In another embodiment, the handset and headset may each further comprise firmware supporting an enhanced synchronous communications oriented (eSCO) protocol for wireless communication with the headset.

In another embodiment, the PC includes software operable to provide “soft phone” functionalities, including ringing, on hook and off hook functions. The base may further include a pair of push buttons, each of which is operable, when actuated, to cause a respective one of the handset and the headset to emit an audible locating signal.

The handset may advantageously further comprise a speakerphone, e.g., a half-duplex speakerphone, and may further include a jack for a corded headset, and the system may further include a corded headset that plugs into the jack in lieu of or in addition to the wireless headset.

The handset preferably comprises a dial pad having a plurality of buttons and a liquid crystal display (LCD) panel.

The wireless headset preferably comprises a microphone boom incorporating a noise cancelling (NC) microphone therein.

In another embodiment, the system may further comprise an optional Bluetooth enabled cell phone, and the headset may further comprise software and a call select button that enables the headset to select between the cell phone and the handset to place or answer a telephone call therewith.

In another embodiment, the system may further include a second headset having an RF transceiver implementing the third communication protocol, e.g., the DECT/UPCS protocol, which is operable to transmit communication signals wirelessly directly between the second headset and the base.

A better understanding of the above and many other features and advantages of the novel multimode home telephone system of the present invention may be obtained from a consideration of the detailed description of some exemplary embodiments thereof below, particularly if such consideration is made in conjunction with the appended drawings, wherein like reference numerals are used to identify like elements illustrated in one or more of the figures thereof.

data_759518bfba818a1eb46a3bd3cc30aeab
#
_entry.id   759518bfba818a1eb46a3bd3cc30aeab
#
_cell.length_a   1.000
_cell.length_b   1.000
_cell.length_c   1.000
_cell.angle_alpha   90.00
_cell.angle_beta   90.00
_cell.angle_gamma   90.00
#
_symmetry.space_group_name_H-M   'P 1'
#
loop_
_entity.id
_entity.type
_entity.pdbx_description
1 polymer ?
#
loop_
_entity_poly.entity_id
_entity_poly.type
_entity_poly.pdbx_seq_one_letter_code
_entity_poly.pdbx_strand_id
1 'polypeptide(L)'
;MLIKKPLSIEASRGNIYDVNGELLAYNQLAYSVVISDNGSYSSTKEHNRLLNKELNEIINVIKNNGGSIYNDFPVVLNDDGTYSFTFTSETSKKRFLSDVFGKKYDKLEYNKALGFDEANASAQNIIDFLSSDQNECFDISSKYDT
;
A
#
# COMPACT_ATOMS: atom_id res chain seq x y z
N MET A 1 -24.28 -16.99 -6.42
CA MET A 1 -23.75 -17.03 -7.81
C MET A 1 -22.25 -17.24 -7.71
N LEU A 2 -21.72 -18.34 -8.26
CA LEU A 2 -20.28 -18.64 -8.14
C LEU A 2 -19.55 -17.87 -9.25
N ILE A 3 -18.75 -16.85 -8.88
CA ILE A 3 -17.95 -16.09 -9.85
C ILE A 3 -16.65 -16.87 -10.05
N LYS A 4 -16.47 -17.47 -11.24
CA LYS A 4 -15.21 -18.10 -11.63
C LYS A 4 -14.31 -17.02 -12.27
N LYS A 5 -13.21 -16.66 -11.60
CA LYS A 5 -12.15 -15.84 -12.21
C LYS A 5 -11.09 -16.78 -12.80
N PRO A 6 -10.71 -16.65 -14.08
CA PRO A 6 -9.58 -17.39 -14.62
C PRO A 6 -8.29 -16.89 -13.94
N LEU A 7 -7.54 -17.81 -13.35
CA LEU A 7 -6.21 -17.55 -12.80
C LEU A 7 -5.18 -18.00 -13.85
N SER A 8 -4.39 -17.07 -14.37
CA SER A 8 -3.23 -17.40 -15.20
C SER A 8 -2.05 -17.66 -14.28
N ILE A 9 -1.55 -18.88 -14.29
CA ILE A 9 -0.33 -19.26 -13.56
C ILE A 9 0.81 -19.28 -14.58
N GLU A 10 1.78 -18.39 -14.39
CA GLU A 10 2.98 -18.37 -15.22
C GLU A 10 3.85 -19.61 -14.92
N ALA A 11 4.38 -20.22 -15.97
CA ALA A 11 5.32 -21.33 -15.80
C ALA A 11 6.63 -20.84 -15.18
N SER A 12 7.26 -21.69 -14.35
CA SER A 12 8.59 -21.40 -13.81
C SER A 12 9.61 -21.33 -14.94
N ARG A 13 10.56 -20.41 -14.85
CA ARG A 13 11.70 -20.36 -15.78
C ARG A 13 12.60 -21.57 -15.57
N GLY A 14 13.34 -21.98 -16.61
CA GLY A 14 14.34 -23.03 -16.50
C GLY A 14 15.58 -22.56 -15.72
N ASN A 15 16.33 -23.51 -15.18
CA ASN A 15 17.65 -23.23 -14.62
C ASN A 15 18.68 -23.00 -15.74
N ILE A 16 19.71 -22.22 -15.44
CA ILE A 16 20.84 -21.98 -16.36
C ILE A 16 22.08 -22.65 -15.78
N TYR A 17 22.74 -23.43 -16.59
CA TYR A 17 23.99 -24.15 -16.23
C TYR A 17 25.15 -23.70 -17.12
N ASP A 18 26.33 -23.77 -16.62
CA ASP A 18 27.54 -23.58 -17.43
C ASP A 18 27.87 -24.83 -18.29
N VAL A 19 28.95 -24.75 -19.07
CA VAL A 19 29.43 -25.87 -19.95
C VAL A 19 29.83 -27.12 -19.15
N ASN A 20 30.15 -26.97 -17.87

BRIEF DESCRIPTION OF THE DRAWINGS

FIG. 1 is a functional block diagram of an exemplary embodiment of a multimode home telephone system in accordance with the present invention;

FIG. 2 is another functional block diagram of the exemplary telephone system, showing signal flow of the system;

FIG. 3 is a functional block diagram of an exemplary alternative embodiment of a multimode home telephone system in accordance with the present invention;

FIG. 4 is an upper right side perspective view of a base component of the exemplary telephone system;

FIG. 5 is an upper right side perspective view of a handset component of the exemplary system;

FIG. 6 is an upper right side perspective view of a headset component of the system; and,

FIG. 7 is an upper left side perspective view of an optional cell phone component of the system.

DETAILED DESCRIPTION

FIG. 1 is a functional block diagram of an exemplary embodiment of a wireless, multimode home telephone system 10 in accordance with the present invention. Referring to FIG. 1, the telephone system comprises four primary “hardware” components, a personal computer (PC) 12, a base 14, a wireless handset 16, and a wireless headset 18. As discussed below, the exemplary system 10 may further include an optional Bluetooth enabled cell phone 38.

Like the optional cell phone 38, the PC 12 is typically not sold with the telephone system 10, but instead, comprises a PC already owned by the user and running, e.g., a Windows, Unix, Linux or other operating system. The PC includes first and second communication ports 20 and 22. The first communication port 20 is coupled to the Internet, and the PC is programmed to implement a first communication protocol, e.g., the Voice Over Internet Protocol (VOIP), and is operable to effect full duplex voice communication via the Internet through the first port. The second port 22 implements a second communication protocol, e.g., the IEEE Universal Serial Bus (USB) protocol, and is operable to transmit and receive communication signals between the PC and the base 14 therethrough.